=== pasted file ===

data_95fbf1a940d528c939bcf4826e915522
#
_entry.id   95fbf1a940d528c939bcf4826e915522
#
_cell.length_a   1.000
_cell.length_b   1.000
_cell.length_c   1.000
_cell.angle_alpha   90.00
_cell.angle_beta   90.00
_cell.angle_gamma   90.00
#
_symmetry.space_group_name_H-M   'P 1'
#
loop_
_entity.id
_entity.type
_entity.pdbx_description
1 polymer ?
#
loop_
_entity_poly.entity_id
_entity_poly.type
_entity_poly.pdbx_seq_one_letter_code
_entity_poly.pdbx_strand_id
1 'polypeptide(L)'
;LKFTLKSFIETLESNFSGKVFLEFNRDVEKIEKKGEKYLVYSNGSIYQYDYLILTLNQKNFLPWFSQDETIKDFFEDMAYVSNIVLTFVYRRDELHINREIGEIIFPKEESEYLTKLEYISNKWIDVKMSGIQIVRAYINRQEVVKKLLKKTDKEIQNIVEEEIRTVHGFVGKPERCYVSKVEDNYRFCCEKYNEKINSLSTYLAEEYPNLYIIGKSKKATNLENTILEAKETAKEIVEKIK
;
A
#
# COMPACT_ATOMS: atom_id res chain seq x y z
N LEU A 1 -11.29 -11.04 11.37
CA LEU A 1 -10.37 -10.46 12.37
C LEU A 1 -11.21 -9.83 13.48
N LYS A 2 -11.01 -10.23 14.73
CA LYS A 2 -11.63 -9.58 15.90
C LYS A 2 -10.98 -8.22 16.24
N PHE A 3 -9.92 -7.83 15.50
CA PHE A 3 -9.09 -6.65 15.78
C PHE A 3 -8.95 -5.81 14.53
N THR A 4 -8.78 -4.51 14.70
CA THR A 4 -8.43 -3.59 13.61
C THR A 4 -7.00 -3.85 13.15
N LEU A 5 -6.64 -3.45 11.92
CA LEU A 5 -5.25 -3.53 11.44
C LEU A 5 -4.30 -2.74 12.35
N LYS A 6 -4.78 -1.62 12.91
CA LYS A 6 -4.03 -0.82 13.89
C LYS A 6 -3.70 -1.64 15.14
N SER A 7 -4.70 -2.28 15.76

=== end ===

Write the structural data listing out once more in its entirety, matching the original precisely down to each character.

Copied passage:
data_95fbf1a940d528c939bcf4826e915522
#
_entry.id   95fbf1a940d528c939bcf4826e915522
#
_cell.length_a   1.000
_cell.length_b   1.000
_cell.length_c   1.000
_cell.angle_alpha   90.00
_cell.angle_beta   90.00
_cell.angle_gamma   90.00
#
_symmetry.space_group_name_H-M   'P 1'
#
loop_
_entity.id
_entity.type
_entity.pdbx_description
1 polymer ?
#
loop_
_entity_poly.entity_id
_entity_poly.type
_entity_poly.pdbx_seq_one_letter_code
_entity_poly.pdbx_strand_id
1 'polypeptide(L)'
;LKFTLKSFIETLESNFSGKVFLEFNRDVEKIEKKGEKYLVYSNGSIYQYDYLILTLNQKNFLPWFSQDETIKDFFEDMAYVSNIVLTFVYRRDELHINREIGEIIFPKEESEYLTKLEYISNKWIDVKMSGIQIVRAYINRQEVVKKLLKKTDKEIQNIVEEEIRTVHGFVGKPERCYVSKVEDNYRFCCEKYNEKINSLSTYLAEEYPNLYIIGKSKKATNLENTILEAKETAKEIVEKIK
;
A
#
# COMPACT_ATOMS: atom_id res chain seq x y z
N LEU A 1 -11.29 -11.04 11.37
CA LEU A 1 -10.37 -10.46 12.37
C LEU A 1 -11.21 -9.83 13.48
N LYS A 2 -11.01 -10.23 14.73
CA LYS A 2 -11.63 -9.58 15.90
C LYS A 2 -10.98 -8.22 16.24
N PHE A 3 -9.92 -7.83 15.50
CA PHE A 3 -9.09 -6.65 15.78
C PHE A 3 -8.95 -5.81 14.53
N THR A 4 -8.78 -4.51 14.70
CA THR A 4 -8.43 -3.59 13.61
C THR A 4 -7.00 -3.85 13.15
N LEU A 5 -6.64 -3.45 11.92
CA LEU A 5 -5.25 -3.53 11.44
C LEU A 5 -4.30 -2.74 12.35
N LYS A 6 -4.78 -1.62 12.91
CA LYS A 6 -4.03 -0.82 13.89
C LYS A 6 -3.70 -1.64 15.14
N SER A 7 -4.70 -2.28 15.76